Wise’s key financial metrics. Note: Take rate is the percentage of transfer volumes that Wise takes as commission.
Wise’s key financial metrics. Note: Take rate is the percentage of transfer volumes that Wise takes as commission.

Wise grew its revenue at a 54% compounded annual growth rate (CAGR) over the last three years and had a 25.8% EBITDA margin last year. The firm’s expecting revenue to grow in the medium-term at a CAGR of over 20% and EBITDA margin to remain above 20%. Feel free to use your own assumptions, but let’s say Wise’s revenue grows at a 25% CAGR through 2024 and has a 28% EBITDA margin that year as the firm’s profits benefit from economies of scale. That’d give us a forecasted £230 million of EBITDA in 2024.

That allows us to value the entire company by applying a commonly used valuation multiple called EV/EBITDA – or enterprise-value-to-EBITDA – with Wise’s publicly-listed peers as a reference point. Because the firm’s fiscal year ends on 31 March, its 2024 (fiscal) EBITDA is more like its 2023 (calendar) EBITDA. And the average ratio of enterprise value to 2023 forecasted EBITDA of PayPal, Square, and Adyen is 44.5x. In absolute terms, this is quite high, but that’s what these stocks are going for today – perhaps because digital payment and fintech stocks are all the rage at the moment.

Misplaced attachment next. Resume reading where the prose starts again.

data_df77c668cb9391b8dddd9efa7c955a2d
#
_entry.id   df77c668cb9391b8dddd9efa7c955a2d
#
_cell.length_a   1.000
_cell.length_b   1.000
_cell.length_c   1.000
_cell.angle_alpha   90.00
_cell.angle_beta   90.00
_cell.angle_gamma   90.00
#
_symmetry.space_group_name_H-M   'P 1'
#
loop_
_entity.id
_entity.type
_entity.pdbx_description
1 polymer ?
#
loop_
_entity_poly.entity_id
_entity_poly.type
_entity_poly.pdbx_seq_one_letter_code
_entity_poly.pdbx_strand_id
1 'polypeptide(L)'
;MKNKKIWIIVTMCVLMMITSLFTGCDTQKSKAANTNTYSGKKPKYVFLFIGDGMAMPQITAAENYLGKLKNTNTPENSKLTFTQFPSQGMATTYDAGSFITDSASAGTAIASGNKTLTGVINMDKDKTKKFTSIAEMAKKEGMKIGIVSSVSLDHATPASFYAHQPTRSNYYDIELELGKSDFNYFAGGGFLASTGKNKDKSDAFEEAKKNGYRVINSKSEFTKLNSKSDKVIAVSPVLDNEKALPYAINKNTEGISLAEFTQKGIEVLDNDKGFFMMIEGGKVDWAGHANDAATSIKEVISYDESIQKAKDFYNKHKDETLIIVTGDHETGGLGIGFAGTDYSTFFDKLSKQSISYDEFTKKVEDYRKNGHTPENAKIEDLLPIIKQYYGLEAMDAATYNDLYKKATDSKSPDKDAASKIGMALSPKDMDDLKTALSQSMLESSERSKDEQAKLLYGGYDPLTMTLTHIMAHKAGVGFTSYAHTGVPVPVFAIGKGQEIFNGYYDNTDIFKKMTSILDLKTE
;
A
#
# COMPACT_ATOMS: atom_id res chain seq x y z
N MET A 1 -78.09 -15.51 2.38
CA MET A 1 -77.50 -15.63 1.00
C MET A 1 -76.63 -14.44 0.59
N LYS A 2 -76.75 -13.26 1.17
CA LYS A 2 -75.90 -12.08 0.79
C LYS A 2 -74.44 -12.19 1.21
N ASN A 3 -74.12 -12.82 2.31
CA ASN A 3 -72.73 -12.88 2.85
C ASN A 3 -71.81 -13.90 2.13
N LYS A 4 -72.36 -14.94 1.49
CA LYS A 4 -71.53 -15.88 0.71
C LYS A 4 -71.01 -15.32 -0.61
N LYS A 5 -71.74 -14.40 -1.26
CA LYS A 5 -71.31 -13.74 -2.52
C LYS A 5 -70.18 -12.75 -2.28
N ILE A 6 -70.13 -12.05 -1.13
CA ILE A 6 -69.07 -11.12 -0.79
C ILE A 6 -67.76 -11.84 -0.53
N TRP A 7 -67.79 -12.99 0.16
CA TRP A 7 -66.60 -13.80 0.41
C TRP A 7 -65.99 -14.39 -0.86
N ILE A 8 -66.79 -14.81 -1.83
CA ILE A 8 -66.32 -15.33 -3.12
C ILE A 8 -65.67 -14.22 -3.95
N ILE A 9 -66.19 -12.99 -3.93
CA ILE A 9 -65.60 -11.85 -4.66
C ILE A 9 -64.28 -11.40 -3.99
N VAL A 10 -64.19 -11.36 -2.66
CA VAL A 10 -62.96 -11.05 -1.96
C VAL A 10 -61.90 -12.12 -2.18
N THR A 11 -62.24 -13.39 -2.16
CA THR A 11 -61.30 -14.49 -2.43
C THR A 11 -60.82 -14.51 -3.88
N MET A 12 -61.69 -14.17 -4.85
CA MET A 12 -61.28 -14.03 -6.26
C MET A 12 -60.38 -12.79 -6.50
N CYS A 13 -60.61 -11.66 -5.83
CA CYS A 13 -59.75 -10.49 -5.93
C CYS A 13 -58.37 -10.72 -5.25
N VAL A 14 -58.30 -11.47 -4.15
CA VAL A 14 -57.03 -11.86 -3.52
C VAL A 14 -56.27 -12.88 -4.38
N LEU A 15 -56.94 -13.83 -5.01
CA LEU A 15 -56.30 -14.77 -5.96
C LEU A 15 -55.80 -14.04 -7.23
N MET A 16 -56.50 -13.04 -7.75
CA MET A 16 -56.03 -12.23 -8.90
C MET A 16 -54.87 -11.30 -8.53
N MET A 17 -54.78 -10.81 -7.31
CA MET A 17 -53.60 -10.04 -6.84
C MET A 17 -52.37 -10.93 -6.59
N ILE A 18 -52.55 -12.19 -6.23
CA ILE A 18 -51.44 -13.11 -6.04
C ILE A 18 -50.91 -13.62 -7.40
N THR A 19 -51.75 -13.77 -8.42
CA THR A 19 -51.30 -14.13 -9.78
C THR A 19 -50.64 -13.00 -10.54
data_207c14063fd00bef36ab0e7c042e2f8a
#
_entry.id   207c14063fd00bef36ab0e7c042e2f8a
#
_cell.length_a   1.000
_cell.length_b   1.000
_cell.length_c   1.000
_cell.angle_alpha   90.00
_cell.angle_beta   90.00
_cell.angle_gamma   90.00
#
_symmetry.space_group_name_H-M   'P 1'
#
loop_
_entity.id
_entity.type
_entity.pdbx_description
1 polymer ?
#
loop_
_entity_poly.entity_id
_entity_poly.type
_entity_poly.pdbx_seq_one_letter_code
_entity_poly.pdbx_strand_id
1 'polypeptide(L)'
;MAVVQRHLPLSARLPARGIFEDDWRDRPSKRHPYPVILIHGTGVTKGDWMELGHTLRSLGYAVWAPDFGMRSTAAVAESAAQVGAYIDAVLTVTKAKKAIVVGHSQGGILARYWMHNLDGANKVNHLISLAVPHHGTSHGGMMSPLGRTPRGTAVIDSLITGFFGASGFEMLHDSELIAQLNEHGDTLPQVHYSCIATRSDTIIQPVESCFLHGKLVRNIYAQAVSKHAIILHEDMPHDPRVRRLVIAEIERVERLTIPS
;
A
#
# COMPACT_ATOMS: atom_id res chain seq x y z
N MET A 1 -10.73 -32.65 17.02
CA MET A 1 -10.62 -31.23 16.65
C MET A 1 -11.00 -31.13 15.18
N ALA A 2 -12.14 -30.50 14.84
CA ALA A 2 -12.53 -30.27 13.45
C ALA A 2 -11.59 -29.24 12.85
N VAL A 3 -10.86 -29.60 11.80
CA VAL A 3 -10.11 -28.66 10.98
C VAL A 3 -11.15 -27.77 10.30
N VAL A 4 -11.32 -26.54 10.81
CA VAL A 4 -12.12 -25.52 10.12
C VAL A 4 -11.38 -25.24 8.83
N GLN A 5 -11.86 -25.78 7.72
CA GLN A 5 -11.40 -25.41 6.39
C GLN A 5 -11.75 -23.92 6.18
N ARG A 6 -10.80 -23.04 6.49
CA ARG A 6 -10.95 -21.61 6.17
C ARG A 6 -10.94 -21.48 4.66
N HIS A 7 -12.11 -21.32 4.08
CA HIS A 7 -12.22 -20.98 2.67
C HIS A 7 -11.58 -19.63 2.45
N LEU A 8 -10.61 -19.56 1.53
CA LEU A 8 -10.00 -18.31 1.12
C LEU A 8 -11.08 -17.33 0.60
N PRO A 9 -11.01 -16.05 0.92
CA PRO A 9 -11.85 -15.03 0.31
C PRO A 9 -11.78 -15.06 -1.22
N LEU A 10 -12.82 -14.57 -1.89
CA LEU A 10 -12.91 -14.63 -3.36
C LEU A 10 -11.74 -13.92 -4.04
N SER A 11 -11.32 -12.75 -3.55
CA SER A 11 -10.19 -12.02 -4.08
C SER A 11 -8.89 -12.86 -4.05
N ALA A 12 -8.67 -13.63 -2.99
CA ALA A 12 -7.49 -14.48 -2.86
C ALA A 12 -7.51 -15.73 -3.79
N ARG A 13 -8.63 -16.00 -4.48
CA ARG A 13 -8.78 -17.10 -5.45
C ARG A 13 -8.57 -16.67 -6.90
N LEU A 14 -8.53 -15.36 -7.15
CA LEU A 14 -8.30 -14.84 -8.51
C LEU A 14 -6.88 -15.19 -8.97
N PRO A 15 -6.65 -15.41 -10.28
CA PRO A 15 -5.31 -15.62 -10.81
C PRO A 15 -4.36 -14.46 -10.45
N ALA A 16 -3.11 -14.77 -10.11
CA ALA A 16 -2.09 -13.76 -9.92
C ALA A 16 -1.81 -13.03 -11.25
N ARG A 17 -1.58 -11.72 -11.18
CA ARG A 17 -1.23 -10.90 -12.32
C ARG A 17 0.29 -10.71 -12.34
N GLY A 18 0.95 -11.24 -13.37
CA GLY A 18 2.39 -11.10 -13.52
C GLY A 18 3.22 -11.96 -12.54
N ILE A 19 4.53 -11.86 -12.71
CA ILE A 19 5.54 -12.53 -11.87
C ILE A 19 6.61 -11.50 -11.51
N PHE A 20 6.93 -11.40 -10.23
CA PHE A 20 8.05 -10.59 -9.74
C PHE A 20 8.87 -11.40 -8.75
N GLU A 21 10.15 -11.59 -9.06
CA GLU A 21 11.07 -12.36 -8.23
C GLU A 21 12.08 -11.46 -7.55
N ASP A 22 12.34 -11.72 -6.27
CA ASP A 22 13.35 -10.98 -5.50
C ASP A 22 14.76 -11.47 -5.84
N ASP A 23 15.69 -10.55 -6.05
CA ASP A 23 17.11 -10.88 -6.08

Applying that 44.5x to our forecasted £230 million of EBITDA gives us an enterprise value of £10.3 billion. To then get its stock market value, we’d normally subtract net debt from enterprise value. But Wise doesn’t have much net debt, so £10.3 billion is also its stock market value.

That £10.3 billion is higher than Wise’s £9 billion rumored valuation, which means there could be some value in Wise’s shares. Of course, that depends on our assumptions proving correct. In reality, Wise could perform better or worse, so feel free to have a go at valuing Wise using your own assumptions.

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Disclaimer: These articles are provided for information purposes only. Occasionally, an opinion about whether to buy or sell a specific investment may be provided. The content is not intended to be a personal recommendation to buy or sell any financial instrument or product, or to adopt any investment strategy as it is not provided based on an assessment of your investing knowledge and experience, your financial situation or your investment objectives. The value of your investments, and the income derived from them, may go down as well as up. You may not get back all the money that you invest. The investments referred to in this article may not be suitable for all investors, and if in doubt, an investor should seek advice from a qualified investment advisor.